When "I Love You Too" is the Wrong Thing to Say
By Thao Nguyen
I love you too.
There are fewer words that are better to say or hear. The security and happiness in knowing that your love for someone is reciprocated is hard to be topped. When those words are spoken and heard for the first time in a romantic relationship authentically, the fairytale feels are SO REAL. Palms are sweaty, knees weak, arms are heavy, vomit on sweaters. But note that I said authentically. The most important part of saying “I love you too” is the genuineness behind the words.
That’s because there are two times when I love you too are the wrong words to say. The first is when you don’t mean them. The second is when you only love someone because they love you.
We have to remember that love isn’t just a feeling. It’s a decision that we have to make and it shouldn’t be taken lightly. Just because we’re inundated with love songs, rom-coms, and endless social media posts about love doesn’t make love and statements of love any less important or monumental. Telling someone you love them (too) has enormous emotional repercussions on both parties when one person isn’t as sincere as the other.
I’m pretty sure we’ve been conditioned since our Barney and Friends days to say “I love you too” when someone says “I love you” to us. For those that we actually do love, that’s not an issue. Even on days where we’re mad or upset with those people and we don’t mean it as much, there’s still truth to the words. But for romantic partners or for others in our lives we don’t actually love (yet), saying “I love you too” as a knee-jerk reaction to their profession of love is unhealthy and detrimental to the relationship.
It’s been said again and again and in many different ways that honesty in communication is the most important aspect of keeping a relationship healthy and thriving. This is especially true when it comes to something like expressing the depth of affection you have for the other person. Don’t feel obligated to say “I love you too” to someone just because they’ve been telling you that they love you. Lying to them or leading them on is ultimately worse than letting them know that you don’t feel the same way. If you feel like you could love them eventually, let them know that. There’s no timeline and it’s absolutely not a race either. And if you find yourself feeling like it’s unlikely that you’ll ever love that person, it’s probably pertinent that you revisit and reconsider that relationship.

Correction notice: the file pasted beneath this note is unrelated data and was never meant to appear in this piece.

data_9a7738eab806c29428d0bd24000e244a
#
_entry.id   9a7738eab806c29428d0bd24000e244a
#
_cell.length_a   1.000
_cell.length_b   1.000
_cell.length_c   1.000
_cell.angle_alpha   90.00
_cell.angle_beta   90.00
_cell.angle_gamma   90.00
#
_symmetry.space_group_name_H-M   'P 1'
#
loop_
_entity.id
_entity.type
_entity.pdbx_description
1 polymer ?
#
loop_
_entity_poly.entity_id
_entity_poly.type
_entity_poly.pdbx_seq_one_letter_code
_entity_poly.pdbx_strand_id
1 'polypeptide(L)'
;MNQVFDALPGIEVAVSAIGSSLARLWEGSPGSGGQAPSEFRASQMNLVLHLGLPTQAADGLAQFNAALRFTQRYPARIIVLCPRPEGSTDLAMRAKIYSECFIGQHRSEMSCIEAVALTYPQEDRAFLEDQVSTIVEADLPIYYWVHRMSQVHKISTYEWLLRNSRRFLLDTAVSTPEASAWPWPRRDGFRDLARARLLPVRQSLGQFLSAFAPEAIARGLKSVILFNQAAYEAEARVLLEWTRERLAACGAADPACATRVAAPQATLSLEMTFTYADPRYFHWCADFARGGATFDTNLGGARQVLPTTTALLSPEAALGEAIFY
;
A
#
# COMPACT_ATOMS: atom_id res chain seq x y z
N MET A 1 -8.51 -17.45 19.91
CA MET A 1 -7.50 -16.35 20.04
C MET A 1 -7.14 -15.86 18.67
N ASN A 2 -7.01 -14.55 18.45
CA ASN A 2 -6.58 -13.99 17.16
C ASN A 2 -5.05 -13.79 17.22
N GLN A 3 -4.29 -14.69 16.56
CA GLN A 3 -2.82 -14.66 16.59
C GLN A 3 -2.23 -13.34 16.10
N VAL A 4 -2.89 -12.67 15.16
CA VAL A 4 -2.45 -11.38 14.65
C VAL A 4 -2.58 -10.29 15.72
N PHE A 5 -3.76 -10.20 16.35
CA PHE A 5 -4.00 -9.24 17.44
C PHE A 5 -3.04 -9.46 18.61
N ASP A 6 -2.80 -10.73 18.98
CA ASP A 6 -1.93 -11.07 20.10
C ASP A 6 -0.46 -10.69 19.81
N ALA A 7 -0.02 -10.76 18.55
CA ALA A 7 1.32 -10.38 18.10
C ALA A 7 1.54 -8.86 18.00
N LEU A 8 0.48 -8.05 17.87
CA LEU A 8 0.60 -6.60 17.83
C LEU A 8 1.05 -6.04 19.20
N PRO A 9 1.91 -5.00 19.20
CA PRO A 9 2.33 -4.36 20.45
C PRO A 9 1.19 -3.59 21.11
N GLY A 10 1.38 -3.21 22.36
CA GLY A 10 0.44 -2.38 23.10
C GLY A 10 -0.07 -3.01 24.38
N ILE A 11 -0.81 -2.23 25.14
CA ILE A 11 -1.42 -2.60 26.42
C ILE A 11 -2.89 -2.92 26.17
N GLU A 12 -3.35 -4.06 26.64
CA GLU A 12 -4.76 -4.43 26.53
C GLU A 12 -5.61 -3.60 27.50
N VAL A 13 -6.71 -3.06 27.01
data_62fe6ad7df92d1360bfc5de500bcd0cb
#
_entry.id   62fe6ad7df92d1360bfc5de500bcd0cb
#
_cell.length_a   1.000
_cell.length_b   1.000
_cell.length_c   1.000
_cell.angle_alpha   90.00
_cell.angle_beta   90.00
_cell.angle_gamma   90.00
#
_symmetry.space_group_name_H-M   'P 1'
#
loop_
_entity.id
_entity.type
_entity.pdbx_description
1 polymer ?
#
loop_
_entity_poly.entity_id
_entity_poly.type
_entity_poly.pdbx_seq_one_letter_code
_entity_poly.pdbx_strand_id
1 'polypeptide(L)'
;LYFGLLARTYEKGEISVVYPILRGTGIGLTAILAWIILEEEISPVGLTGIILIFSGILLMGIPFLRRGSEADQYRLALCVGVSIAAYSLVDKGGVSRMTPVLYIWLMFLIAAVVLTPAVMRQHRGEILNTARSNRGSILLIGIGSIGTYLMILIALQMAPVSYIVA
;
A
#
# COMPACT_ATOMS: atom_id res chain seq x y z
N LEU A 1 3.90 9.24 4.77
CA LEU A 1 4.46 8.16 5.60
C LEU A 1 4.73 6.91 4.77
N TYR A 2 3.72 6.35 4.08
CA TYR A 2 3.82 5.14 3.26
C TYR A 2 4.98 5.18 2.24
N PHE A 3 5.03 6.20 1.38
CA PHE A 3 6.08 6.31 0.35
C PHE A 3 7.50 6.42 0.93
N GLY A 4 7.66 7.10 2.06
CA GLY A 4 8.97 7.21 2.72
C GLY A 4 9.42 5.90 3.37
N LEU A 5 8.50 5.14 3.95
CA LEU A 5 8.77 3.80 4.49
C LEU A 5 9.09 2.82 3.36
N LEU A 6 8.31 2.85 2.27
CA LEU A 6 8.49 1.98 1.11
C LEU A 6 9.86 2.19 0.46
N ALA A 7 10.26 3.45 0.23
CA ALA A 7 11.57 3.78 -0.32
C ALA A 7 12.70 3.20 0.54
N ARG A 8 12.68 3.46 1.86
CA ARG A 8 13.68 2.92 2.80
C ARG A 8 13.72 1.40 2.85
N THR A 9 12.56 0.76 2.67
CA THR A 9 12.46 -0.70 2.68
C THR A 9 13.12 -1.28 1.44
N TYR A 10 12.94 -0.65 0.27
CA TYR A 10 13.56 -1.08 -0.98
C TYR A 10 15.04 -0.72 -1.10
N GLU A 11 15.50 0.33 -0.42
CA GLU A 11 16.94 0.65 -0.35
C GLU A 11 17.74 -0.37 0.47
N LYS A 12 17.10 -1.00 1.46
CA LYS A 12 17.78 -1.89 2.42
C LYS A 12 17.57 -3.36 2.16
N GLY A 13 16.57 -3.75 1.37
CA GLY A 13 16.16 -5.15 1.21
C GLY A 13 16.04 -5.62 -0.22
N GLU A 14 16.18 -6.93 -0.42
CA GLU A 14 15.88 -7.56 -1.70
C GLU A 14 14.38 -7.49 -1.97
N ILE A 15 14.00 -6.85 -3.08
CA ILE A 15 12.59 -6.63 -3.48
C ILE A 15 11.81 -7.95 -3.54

Saying “I love you too” out of a sense of obligation will take its toll on you. It will only make you feel more pressured to rush to actually feel the same way as your significant other and will probably force you to overlook a lot of the things that are going on in the relationship in order to “catch-up.” On the other hand, leading someone on when you know you don’t and won’t feel the same way is selfish and inconsiderate. Don’t be the kind of person who plays with someone else emotions just because you can’t be honest with them. Be genuine and truthful, even though it causes momentary pain, it’s better than the pain you will both feel when it’s revealed that you were lying all along.
Love is NOT Selfish
Telling someone you love them when you actually don’t because you feel obliged to isn’t the greatest thing you could do in a relationship, but perhaps just as bad, or possibly even worse is loving someone only because they love you.
We all have a yearning to be loved. It’s a natural part of human existence. It doesn’t matter if it’s familial love, platonic love, or romantic love, that feeling of being wanted, appreciated, and adored is something we will always crave. But sometimes that desire can be warped and we become selfish about it. In situations like this, the only reason we say “I love you too” to someone is because they said “I love you" first. And I don’t mean that we’re instinctively reacting to what they’re saying. What I mean is that we only “love” this person because they love us. Our desire for them only exists because they desire us. We selfishly only love them because of what they can offer us - they’re only useful to us as long as they make us feel lovable. If this is something you think you do, I urge you to reflect. Would you still love this person if they weren’t so passionate about you?
I’m not saying to love someone who doesn’t love you. But you shouldn’t be making your affection for someone contingent on the fact that they wanted you first. If the only thing you like about someone is that they love you, you’re being selfish, whether its intentional or not. A person is worth so much more than how they make you feel and how much they want you.
It’s important to remember that the reciprocants of our “I love you toos” are human beings with feelings and emotions. It takes a lot of vulnerability to admit your love to someone. Be careful to respect that and be sincere in how you deal with it. Love isn’t ever self-serving. Keep your motives in check. I love you and I love you too may be very common phrases, but they should always, always be earnest.